Quantitative Finance

Investment Management, Risk Management, Algorithmic Trading, Econometric Modeling, Pricing and Insurance

Managing and Fine-Tuning Portfolio Optimization Workflows with Experiment Manager

The following blog was written by Sara Galante, Senior Finance Application Engineer at Mathworks. 

The code used to develop this example can be found on GitHub here: Managing Asset Allocation with the Experiment Manager

Portfolio optimization, a complex task in finance, becomes increasingly challenging when we want to fine-tune multiple parameters simultaneously – particularly when trying to balance returns, risks, and other outputs. With the aid of MathWorks’ Experiment Manager App, this intricate process becomes remarkably more manageable and efficient. By leveraging the Experiment Manager’s capabilities, researchers and practitioners gain a powerful tool to systematically explore and fine-tune parameters in portfolio optimization. In this blog post, we will delve into the utilization of the Experiment Manager App, focusing on its ability to navigate the complexities of multi-variable optimization. Through the development of a practical example, we will highlight how the Experiment Manager App simplifies the fine-tuning of objective functions and penalty parameters, ultimately leading to more robust and optimized portfolio allocations.

Experiment Manager enables users to fine tune and manage multiple portfolio objectives in one place

The content of this blog was also presented as a talk! View the video here:

Overview of the Experiment Manager App:

The Experiment Manager App is a powerful tool provided in MATLAB that simplifies the process of designing, executing, and managing experiments. It offers a user-friendly interface that allows researchers and practitioners to explore different combinations of parameters and efficiently analyze the results. Let’s delve deeper into the key features and benefits of the Experiment Manager App.

  1. Experiment Design: The Experiment Manager App provides a convenient interface to design and execute experiments. We can see this by looking at Figure 1 below.

    Figure 1.

    Users can begin by specifying the variables they wish to test in the “Hyperparameters” section. For this example, our hyperparameters are the optimization objective function, or “Technique”, and the penalty parameter, denoted as “lambda.” Ranges for each of these variables can be specified directly as well, allowing the user to fine tune as needed. Additionally, the user must indicate exactly how the experiment must be executed by writing and specifying a “Training Function.” We can think of this as a blueprint for setting up the experiments, shown by Figure 2.

    Figure 2.

    The training function for our example defines what routine each experiment should follow, including loading the data, initializing our portfolio object, and specifying which metrics the app should capture in line 2. The hyperparameters are identified in the code through the “params” variable, shown in lines 11 and 18 in Figure 3.

    Figure 3.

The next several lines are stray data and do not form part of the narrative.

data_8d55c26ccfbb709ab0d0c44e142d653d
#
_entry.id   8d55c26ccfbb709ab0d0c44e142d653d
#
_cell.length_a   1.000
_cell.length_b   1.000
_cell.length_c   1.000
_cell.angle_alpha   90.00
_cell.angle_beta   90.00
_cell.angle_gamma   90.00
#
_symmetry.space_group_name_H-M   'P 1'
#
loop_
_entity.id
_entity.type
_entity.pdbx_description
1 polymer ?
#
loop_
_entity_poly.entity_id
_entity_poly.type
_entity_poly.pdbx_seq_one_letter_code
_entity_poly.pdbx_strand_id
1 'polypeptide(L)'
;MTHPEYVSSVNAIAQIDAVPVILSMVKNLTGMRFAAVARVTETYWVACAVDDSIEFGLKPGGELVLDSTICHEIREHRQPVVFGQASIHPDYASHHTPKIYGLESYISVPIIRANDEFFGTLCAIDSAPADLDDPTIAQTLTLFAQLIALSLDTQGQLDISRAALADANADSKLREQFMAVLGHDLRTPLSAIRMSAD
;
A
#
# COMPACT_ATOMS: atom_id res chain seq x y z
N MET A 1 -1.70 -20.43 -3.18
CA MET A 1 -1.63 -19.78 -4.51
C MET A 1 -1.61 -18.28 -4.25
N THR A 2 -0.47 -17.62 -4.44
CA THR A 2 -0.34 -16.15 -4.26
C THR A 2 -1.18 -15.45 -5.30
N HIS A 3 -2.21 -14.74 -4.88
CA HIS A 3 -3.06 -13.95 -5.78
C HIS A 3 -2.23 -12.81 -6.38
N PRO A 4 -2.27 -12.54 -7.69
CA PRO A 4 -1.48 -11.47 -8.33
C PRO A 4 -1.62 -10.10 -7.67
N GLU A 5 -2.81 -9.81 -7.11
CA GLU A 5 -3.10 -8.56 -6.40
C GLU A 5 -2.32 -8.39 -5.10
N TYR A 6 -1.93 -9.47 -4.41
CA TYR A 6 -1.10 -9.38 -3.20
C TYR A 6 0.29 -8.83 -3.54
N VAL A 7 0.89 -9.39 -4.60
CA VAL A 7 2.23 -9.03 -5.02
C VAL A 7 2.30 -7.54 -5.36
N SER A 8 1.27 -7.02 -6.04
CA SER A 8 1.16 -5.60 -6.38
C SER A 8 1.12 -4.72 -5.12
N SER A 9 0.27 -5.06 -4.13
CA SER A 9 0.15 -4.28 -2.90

2. Automated Execution:Once the experiment is designed, the Experiment Manager App automates the execution process. It systematically sweeps through each combination of hyperparameters, eliminating the need for manual iteration. This automation saves significant time and effort, especially when dealing with a large number of parameters or numerous iterations.
  3. Data Collection and Organization:The Experiment Manager App collects and organizes the results of each experiment iteration. It records the performance metrics, optimization outputs, and any other relevant data in an organized table, shown in Figure 4.

    Figure 4.

    This organization simplifies the analysis phase and allows for easy comparison and interpretation of the results.

  4. Efficient Parameter Sweeping: The Experiment Manager App excels in parameter sweeping tasks, where multiple parameters are simultaneously varied to explore their combined effects. It efficiently sweeps through the defined ranges of variables, executing the optimization algorithm for each combination. This capability is particularly useful in portfolio optimization, where multiple variables need to be fine-tuned simultaneously.
  5. Parallel Computing Support:To expedite the execution of experiments, the Experiment Manager App supports parallel computing. It can leverage the computational power of multicore processors or clusters to execute multiple iterations simultaneously. This parallelization significantly reduces the overall execution time, making it an ideal choice for computationally intensive tasks. The parallel computing functionality isn’t explored in this example, but can be useful for computationally heavy tasks.

By leveraging the Experiment Manager App, researchers and practitioners can streamline their experimentation process, automate repetitive tasks, and gain valuable insights into the impact of different variables on their optimization models and the interaction of said variables with each other. It empowers users to make informed decisions, optimize their models efficiently, and ultimately achieve their desired outcomes.

Developing the Example:

To provide a more detailed understanding of how the Experiment Manager App can be utilized for fine-tuning variables in portfolio optimization, let’s delve into the step-by-step process of developing the example.

  1. Importing Financial Data:In Figure 2, we begin by importing the financial data into MATLAB. This data includes simulated pricing data, created using geometric Brownian motion, and consists of 39 simulated stocks. MATLAB provides various functions and tools to facilitate data import and helps to  preprocess a wide variety of data formats, ensuring that the data is in a suitable format for analysis.